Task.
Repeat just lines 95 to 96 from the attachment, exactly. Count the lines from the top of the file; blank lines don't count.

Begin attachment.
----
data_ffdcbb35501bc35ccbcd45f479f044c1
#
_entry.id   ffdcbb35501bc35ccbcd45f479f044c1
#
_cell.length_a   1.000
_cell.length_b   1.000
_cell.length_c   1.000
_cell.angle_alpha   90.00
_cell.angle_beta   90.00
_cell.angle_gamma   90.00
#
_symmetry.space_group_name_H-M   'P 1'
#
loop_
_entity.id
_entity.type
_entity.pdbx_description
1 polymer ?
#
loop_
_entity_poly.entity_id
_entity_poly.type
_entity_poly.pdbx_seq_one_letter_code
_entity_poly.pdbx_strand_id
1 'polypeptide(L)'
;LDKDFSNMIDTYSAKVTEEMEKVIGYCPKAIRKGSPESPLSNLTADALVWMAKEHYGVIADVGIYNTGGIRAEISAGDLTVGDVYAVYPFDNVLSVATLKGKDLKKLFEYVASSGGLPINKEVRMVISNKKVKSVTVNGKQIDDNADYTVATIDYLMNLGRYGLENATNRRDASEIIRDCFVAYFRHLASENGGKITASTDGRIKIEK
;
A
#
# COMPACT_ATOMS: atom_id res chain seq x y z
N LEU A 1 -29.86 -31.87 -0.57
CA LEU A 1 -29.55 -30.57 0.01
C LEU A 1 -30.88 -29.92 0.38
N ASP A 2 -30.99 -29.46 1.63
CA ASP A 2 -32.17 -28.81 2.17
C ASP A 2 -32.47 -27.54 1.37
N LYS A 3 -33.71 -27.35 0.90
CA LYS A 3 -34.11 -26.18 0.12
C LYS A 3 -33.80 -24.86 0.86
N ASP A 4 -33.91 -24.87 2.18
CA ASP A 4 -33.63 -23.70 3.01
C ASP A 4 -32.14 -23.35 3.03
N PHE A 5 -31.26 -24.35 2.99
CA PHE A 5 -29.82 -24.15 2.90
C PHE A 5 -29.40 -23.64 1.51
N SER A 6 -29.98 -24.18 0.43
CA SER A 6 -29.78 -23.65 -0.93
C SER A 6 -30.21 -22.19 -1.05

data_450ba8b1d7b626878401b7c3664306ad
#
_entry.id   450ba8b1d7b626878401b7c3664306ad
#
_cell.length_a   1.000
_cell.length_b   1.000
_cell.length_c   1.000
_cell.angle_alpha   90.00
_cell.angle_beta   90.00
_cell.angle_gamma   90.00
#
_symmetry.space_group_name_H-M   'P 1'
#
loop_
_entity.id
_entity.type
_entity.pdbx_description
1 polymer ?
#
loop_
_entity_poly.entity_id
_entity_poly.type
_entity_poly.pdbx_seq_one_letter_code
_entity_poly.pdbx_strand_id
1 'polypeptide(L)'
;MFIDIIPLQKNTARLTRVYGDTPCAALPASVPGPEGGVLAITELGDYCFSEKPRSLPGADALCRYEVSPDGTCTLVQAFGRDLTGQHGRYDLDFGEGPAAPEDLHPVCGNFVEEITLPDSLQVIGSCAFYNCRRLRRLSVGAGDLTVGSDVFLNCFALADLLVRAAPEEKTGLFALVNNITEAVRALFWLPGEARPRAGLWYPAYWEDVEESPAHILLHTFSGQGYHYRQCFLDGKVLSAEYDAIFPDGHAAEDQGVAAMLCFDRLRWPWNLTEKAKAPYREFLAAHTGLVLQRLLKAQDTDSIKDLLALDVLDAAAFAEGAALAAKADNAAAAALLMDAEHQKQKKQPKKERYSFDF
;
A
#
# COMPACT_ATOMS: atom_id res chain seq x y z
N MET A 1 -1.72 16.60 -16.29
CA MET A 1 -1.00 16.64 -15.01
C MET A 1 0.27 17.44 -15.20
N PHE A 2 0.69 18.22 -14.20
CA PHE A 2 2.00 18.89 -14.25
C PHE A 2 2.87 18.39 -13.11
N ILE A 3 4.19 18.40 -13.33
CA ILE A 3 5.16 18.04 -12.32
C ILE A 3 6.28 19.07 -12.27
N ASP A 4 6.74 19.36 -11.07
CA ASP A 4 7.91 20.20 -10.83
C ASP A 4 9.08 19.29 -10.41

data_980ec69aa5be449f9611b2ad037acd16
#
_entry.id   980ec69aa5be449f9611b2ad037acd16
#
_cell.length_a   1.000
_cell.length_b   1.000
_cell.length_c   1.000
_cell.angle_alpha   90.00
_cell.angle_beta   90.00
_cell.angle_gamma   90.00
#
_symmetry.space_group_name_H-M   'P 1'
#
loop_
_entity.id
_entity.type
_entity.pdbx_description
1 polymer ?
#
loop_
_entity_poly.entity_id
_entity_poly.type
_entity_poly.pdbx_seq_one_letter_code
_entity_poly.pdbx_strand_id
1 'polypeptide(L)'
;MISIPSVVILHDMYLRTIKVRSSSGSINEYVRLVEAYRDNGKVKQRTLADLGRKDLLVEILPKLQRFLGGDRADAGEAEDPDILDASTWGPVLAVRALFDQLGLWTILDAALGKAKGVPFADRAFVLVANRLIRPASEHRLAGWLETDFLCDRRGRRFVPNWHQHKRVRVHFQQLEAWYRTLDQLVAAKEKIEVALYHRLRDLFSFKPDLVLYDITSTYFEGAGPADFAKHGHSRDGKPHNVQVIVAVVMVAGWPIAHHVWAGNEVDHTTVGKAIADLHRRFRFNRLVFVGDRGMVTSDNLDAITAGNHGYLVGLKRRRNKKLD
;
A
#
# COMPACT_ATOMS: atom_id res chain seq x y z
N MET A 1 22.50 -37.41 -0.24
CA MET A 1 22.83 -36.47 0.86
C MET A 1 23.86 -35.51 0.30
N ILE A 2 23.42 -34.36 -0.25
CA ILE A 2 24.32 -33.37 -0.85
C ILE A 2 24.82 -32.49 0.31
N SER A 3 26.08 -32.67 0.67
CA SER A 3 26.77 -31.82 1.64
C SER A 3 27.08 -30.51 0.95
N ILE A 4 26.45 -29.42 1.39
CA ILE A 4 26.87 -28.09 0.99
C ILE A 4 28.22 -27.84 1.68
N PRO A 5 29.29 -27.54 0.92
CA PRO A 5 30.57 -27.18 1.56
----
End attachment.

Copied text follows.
_cell.length_a   1.000
_cell.length_b   1.000